India inmates take yoga to reduce their jail sentences

enlightened1

Member of The Month JANUARY 2010
Regular Member
Joined
Aug 14, 2009
Messages
880
Likes
59
http://news.bbc.co.uk/2/hi/south_asia/8472762.stmhttp://news.bbc.co.uk/2/hi/south_asia/8472762.stm

Prisoners in the Indian state of Madhya Pradesh are being freed early if they complete yoga courses.

For every three months spent practising posture, balance and breathing the inmates can cut their jail time by 15 days.

The authorities say the lessons help to improve the prisoners' self-control and reduce aggression.

Some 4,000 inmates across the state are benefitting from the scheme, and many go on to become yoga instructors.

'Angry thoughts'

The state's inspector general of prisons, Sanjay Mane, said: "Yoga is good for maintaining fitness, calming the behaviour, controlling anger and reducing stress.

"When a prisoner attends yoga sessions and fulfils some other conditions, he will be considered for a remission if his jail superintendent recommends his case."

Prisoners can also gain credit for attending adult literacy courses or studying for degrees.

An inmate at Gwalior central jail, Narayan Sharma - who has now moved on to become an instructor - says it helps to banish the "angry thoughts" in his mind.

"It was these thoughts that made me commit crimes," he said.

"I hope that after we are released, we can use what we have learned and promote yoga in society so that people no longer commit crime."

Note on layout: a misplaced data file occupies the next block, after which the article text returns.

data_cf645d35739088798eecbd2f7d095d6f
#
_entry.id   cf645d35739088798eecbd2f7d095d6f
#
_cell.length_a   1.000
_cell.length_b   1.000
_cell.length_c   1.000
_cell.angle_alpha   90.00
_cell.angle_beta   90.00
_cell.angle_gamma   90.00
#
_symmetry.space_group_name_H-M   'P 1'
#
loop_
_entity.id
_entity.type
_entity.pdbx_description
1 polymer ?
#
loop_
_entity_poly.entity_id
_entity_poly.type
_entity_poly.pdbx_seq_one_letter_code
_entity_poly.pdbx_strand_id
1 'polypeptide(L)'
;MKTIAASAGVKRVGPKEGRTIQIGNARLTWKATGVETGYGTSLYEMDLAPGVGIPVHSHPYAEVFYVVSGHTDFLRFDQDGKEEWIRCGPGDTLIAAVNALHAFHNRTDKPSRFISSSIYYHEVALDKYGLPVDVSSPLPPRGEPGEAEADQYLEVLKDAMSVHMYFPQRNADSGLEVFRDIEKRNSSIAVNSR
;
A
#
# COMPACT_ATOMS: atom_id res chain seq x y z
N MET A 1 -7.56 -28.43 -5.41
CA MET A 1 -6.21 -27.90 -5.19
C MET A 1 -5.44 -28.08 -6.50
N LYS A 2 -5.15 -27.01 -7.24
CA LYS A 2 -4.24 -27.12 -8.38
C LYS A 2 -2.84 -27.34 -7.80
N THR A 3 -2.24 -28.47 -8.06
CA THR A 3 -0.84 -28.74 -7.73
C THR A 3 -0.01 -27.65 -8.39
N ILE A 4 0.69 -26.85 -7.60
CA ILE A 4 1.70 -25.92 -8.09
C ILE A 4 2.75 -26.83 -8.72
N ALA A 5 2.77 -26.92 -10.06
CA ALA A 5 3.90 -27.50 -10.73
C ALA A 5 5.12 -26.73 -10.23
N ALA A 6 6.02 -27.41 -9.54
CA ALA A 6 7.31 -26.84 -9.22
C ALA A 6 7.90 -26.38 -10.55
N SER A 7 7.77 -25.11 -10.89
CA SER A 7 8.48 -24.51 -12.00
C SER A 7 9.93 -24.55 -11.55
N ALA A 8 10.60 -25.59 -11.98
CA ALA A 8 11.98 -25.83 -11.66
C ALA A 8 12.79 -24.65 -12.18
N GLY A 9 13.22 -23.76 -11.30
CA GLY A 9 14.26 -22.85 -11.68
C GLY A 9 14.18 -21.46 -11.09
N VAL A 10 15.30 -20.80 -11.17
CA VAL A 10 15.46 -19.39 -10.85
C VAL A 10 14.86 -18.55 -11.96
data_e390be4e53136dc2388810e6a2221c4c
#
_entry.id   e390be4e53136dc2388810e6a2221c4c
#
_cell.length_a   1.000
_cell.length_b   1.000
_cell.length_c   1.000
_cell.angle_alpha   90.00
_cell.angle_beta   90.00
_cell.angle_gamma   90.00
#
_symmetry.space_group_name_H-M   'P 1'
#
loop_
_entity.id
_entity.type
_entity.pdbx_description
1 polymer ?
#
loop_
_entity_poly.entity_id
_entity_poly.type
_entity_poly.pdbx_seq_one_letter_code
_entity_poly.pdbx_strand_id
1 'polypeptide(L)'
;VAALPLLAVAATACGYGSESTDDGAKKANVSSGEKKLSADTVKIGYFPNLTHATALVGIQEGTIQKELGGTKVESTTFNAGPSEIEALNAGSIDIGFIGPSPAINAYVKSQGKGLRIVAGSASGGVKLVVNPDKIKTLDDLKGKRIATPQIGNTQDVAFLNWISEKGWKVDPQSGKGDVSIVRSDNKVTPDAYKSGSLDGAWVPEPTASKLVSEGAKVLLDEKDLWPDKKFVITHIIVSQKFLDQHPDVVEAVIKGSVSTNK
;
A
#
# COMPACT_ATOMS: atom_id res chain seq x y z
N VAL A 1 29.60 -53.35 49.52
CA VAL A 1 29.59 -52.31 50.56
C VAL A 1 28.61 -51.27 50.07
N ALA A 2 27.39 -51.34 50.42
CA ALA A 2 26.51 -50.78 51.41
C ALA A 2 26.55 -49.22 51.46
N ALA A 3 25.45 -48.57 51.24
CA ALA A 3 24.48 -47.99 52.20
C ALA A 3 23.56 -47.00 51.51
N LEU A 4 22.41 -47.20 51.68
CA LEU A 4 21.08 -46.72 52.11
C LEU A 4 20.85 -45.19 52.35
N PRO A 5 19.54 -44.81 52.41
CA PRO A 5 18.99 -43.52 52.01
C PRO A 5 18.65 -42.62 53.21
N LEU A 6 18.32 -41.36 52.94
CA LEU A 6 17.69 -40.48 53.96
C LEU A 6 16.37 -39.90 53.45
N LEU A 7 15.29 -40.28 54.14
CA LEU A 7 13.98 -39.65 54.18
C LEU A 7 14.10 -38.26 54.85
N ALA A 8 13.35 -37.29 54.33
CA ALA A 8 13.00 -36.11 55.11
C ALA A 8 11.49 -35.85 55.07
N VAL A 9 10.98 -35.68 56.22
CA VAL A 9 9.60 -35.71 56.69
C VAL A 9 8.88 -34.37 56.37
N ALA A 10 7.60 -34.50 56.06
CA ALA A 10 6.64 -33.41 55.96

Rebelkid

Regular Member
Joined
Jan 10, 2010
Messages
453
Likes
24
http://news.bbc.co.uk/2/hi/south_asia/8472762.stmhttp://news.bbc.co.uk/2/hi/south_asia/8472762.stm

Prisoners in the Indian state of Madhya Pradesh are being freed early if they complete yoga courses.

For every three months spent practising posture, balance and breathing the inmates can cut their jail time by 15 days.

The authorities say the lessons help to improve the prisoners' self-control and reduce aggression.

Some 4,000 inmates across the state are benefitting from the scheme, and many go on to become yoga instructors.

'Angry thoughts'

The state's inspector general of prisons, Sanjay Mane, said: "Yoga is good for maintaining fitness, calming the behaviour, controlling anger and reducing stress.

"When a prisoner attends yoga sessions and fulfils some other conditions, he will be considered for a remission if his jail superintendent recommends his case."

Prisoners can also gain credit for attending adult literacy courses or studying for degrees.

An inmate at Gwalior central jail, Narayan Sharma - who has now moved on to become an instructor - says it helps to banish the "angry thoughts" in his mind.

"It was these thoughts that made me commit crimes," he said.

"I hope that after we are released, we can use what we have learned and promote yoga in society so that people no longer commit crime."
Great initiative .... i still wish we had Kiran Bedi was head of police ..she would really start kicking royal politician asses..
 

Global Defence

Articles

Top